Failure Behavior of Pressurized Spherical Tanks Depending on Manufacturing Method


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There are numerous applications of pressure vessels in aerospace field for storing liquid or gaseous media. Generally the metallic vessels have been manufactured by welding two hemispheres, which are machined or spin-formed. In this study, the solid state bonding method was utilized with blow forming to manufacture aerospace titanium tanks. This solid state joining technology replaced the welding process and without any secondary material or liquid phases in bonding process, homogeneous microstructure was obtained at bonding interface. Using this method, a titanium tank of a space vehicle was manufactured and during a hydraulic pressurizing test, the strain and acoustic emission signals are observed to investigate the effect of solid state bonding method on the failure mode and performance of the tank.. This result was compared with the one made by conventional method of spin forming and welding. The result shows that the pressurization rate and the acoustic emission signal increasing rate provide a similar tendency for a vessel of integrity, while the signal increasing rate is much higher than the pressurization rate for a vessel with welding defects. It is clear that the failure mode of the solid state bonded tank is different from the welded tank due to the completely united interface by diffusion process.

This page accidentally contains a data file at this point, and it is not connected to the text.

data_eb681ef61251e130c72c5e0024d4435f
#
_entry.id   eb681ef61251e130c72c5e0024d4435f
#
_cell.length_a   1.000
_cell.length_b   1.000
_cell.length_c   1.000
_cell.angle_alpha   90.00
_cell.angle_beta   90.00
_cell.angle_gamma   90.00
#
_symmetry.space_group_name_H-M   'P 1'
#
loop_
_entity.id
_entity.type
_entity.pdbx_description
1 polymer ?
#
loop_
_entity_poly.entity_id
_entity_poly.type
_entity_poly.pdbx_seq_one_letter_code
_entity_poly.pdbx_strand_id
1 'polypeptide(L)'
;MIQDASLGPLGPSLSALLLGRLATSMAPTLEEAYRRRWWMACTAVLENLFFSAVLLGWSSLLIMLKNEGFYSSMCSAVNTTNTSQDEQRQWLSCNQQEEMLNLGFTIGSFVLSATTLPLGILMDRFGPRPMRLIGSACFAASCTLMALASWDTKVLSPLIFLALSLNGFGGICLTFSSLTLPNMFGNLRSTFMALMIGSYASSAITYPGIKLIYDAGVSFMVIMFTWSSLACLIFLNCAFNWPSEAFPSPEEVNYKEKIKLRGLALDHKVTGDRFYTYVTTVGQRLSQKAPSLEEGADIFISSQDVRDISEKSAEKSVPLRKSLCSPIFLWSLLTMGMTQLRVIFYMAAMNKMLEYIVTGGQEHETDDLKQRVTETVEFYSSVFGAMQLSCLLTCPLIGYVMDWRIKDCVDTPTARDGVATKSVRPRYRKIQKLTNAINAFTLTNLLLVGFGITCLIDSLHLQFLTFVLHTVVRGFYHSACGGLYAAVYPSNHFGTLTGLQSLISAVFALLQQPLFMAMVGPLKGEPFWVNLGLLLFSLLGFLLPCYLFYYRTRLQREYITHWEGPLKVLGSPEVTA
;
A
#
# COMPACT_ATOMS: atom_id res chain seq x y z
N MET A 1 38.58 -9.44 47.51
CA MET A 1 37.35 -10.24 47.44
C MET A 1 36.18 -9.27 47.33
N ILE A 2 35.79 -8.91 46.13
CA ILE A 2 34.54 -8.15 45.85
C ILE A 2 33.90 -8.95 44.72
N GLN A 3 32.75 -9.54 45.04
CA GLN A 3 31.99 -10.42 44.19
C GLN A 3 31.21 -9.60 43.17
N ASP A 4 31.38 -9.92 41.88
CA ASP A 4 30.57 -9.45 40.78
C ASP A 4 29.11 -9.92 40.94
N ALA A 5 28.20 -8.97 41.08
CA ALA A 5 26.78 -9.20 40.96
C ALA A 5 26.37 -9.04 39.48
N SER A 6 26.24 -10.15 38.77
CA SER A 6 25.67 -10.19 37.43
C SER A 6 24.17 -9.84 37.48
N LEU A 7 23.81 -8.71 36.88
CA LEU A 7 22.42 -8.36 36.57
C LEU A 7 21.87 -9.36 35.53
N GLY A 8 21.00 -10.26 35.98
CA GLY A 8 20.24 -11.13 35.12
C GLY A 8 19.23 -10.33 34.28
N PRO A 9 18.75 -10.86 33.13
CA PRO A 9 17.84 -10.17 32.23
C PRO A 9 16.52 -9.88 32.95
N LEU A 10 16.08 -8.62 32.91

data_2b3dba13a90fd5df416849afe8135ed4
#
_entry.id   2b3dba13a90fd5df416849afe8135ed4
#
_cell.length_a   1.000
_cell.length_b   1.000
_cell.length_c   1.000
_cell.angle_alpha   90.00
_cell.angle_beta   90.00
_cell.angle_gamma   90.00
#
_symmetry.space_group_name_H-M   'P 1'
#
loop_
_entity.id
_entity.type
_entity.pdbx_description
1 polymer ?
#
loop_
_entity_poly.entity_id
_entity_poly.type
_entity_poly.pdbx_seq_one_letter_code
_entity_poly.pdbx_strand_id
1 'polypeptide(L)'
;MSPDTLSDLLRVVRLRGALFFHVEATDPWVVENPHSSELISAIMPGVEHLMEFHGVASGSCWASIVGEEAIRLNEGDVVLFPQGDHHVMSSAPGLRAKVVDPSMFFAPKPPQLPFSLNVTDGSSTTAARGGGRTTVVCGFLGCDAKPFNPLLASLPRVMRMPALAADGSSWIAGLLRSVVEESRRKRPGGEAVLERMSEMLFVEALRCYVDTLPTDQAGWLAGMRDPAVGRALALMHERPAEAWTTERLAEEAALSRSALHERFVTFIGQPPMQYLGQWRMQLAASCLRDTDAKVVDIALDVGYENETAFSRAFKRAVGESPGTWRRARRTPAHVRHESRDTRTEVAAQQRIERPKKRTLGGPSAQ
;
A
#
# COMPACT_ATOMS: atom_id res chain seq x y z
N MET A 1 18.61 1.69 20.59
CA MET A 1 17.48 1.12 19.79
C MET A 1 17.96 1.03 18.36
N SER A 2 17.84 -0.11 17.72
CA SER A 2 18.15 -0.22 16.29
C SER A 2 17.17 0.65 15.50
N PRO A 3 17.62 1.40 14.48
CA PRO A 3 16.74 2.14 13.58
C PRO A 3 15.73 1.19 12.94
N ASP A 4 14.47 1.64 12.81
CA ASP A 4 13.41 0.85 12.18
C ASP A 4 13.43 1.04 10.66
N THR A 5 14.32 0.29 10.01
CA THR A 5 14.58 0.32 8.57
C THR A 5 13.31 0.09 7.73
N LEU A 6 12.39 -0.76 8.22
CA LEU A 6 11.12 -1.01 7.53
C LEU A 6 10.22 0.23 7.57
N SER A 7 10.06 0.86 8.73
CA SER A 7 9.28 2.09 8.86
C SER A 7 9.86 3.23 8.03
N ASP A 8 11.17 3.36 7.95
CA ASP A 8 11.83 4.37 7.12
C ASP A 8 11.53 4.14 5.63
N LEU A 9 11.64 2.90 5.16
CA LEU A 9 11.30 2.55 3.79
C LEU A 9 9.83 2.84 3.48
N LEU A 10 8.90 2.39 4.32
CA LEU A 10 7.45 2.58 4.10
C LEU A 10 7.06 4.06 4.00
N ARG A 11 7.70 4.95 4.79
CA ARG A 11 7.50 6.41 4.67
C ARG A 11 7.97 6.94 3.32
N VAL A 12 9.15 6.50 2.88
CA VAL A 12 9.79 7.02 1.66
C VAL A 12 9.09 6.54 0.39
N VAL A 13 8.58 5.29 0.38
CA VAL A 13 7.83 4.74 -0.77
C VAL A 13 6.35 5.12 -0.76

Key Engineering Materials (Volumes 324-325)

Edited by:

M.H. Aliabadi, Qingfen Li, Li Li and F.-G. Buchholz




H. S. Lee et al., "Failure Behavior of Pressurized Spherical Tanks Depending on Manufacturing Method ", Key Engineering Materials, Vols. 324-325, pp. 551-554, 2006

Online since:

November 2006




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